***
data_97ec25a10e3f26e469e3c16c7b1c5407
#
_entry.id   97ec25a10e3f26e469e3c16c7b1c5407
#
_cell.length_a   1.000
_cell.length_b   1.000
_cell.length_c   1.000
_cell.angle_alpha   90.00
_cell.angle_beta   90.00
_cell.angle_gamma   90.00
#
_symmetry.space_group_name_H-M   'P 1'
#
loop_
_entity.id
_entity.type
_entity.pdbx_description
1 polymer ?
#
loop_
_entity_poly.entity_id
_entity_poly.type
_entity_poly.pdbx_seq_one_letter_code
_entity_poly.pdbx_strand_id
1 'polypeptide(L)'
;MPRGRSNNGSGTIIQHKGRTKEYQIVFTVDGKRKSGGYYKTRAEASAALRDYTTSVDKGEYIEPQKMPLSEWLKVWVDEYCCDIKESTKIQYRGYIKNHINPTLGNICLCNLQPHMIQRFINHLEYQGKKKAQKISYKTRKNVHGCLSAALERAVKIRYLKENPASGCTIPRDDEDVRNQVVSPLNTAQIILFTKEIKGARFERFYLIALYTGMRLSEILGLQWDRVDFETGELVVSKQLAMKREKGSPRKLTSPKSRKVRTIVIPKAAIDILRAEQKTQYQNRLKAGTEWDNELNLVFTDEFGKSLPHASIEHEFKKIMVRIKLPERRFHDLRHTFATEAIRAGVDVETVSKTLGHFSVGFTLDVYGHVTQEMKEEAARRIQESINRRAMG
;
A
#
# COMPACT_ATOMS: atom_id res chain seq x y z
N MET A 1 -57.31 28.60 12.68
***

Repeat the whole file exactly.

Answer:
data_97ec25a10e3f26e469e3c16c7b1c5407
#
_entry.id   97ec25a10e3f26e469e3c16c7b1c5407
#
_cell.length_a   1.000
_cell.length_b   1.000
_cell.length_c   1.000
_cell.angle_alpha   90.00
_cell.angle_beta   90.00
_cell.angle_gamma   90.00
#
_symmetry.space_group_name_H-M   'P 1'
#
loop_
_entity.id
_entity.type
_entity.pdbx_description
1 polymer ?
#
loop_
_entity_poly.entity_id
_entity_poly.type
_entity_poly.pdbx_seq_one_letter_code
_entity_poly.pdbx_strand_id
1 'polypeptide(L)'
;MPRGRSNNGSGTIIQHKGRTKEYQIVFTVDGKRKSGGYYKTRAEASAALRDYTTSVDKGEYIEPQKMPLSEWLKVWVDEYCCDIKESTKIQYRGYIKNHINPTLGNICLCNLQPHMIQRFINHLEYQGKKKAQKISYKTRKNVHGCLSAALERAVKIRYLKENPASGCTIPRDDEDVRNQVVSPLNTAQIILFTKEIKGARFERFYLIALYTGMRLSEILGLQWDRVDFETGELVVSKQLAMKREKGSPRKLTSPKSRKVRTIVIPKAAIDILRAEQKTQYQNRLKAGTEWDNELNLVFTDEFGKSLPHASIEHEFKKIMVRIKLPERRFHDLRHTFATEAIRAGVDVETVSKTLGHFSVGFTLDVYGHVTQEMKEEAARRIQESINRRAMG
;
A
#
# COMPACT_ATOMS: atom_id res chain seq x y z
N MET A 1 -57.31 28.60 12.68